- AI/Predictive Analytics Models: This is a hot topic right now, spoken about at a lot of conferences, and it is a definite buzzword in the industry. Organizations have been exploring ways to integrate predictive analytics and AI into their customer experience. Keep in mind that AI isn’t perfect yet — it’s still growing and adjusting. Be patient and don’t rush into adopting AI just because you may feel pressured to keep up with the trends. Wait until you find the right fit, not just any fit. In most cases, AI will augment humans — it won’t replace them.
The Role of Governance
To meet these challenges, governance can support organizations as they adapt and change. “Governance” can be viewed as a dirty word, but it plays a critical and necessary function, in particular during times of flux — it can hold things together and create solidarity while the culture is changing.
It can be helpful when employees are trying to adopt more customer-centric behaviors, or when organizations are integrating new technologies, new interaction flows or new ways of working. Governance is an often-overlooked part of developing a good customer experience model, but it is a critical component in helping organizations change their culture.
A Customer-Centric Culture
Governance can help organizations in two ways: First, it can create processes that produce superior experiences; and second, it can establish standards that enable quality experience delivery by default. Both have been helpful and valuable in providing a better customer experience in general, and they have been particularly useful to businesses trying to transform their culture to be more customer-centric. Good governance processes include the following:
- Cross-Collaboration on Design: The first process that produces superior experiences is standardized design practices. Organizations create a way to approach design and make it available broadly across the organization. Organizations including Airbnb, Facebook, IBM and Intuit have created their own versions of design processes, or a glossary of terms that provides detail and guidance to standardize the process across the organization.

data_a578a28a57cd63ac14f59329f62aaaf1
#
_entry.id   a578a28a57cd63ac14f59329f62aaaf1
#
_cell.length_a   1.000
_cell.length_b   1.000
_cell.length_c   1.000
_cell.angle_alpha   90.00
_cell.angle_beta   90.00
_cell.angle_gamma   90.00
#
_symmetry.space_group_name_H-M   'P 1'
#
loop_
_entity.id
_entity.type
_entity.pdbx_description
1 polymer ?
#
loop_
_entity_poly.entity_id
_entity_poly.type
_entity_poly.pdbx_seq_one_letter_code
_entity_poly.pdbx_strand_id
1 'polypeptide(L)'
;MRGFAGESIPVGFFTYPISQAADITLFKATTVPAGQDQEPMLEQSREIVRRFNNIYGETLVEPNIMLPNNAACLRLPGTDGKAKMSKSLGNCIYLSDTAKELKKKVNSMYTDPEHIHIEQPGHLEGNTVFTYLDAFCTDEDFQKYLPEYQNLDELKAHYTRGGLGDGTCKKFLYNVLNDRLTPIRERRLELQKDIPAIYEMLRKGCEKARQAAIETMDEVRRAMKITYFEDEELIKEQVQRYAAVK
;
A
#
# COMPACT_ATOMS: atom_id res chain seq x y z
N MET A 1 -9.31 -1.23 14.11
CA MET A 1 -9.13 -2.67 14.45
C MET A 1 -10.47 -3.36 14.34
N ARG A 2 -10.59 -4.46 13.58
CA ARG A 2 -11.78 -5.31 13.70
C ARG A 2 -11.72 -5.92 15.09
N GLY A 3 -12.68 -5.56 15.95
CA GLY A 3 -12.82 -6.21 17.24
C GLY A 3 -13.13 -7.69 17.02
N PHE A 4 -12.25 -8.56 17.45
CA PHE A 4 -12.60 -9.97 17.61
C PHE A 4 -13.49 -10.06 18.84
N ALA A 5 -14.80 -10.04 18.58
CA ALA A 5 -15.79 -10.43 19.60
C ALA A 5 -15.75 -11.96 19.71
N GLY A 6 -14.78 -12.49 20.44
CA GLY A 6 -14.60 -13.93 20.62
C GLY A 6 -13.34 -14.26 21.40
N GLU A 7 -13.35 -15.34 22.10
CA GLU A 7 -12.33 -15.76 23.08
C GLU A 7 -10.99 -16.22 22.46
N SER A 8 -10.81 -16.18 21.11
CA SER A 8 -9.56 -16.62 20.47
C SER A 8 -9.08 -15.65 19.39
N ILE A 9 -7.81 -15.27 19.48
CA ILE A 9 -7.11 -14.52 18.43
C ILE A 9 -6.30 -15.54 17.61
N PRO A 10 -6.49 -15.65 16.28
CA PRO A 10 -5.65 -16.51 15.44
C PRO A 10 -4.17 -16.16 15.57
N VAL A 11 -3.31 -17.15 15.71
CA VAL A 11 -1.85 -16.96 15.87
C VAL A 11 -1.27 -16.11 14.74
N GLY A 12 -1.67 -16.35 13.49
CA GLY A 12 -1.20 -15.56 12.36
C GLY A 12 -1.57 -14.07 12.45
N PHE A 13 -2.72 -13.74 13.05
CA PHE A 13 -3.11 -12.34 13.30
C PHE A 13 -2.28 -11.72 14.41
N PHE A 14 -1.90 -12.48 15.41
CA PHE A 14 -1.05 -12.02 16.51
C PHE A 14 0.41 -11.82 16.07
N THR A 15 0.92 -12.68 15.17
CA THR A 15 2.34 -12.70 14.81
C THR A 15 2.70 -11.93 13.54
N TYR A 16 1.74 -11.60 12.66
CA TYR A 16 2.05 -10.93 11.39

- Consistent Customer Journey Mapping: The second process that many organizations roll out is a consistent, organization-wide approach to customer journey mapping. This may seem obvious, as virtually every organization is mapping customer journeys now, but some big businesses have a variety of ways to map customer journeys — sometimes in double digits! If there is not a consistent way to journey map within an organization, practitioners cannot compare journey maps or work off them to benchmark and improve upon them. It’s important that journey mapping is not just completed, and in a consistent way, but that actions are taken to improve those journeys, and responsibility is assigned for those actions and next steps.
- Equal Assessment of Customer Impact: A third process is the implementation of a consistent way to assess customer impact. Organizations must look at which customer experience drivers matter most to customers. Even if those drivers are outside of the organization’s control, it’s important to identify and acknowledge that they exist. Organizations are not just determining those drivers but finding a way to bring them into the existing business case (both approach and process).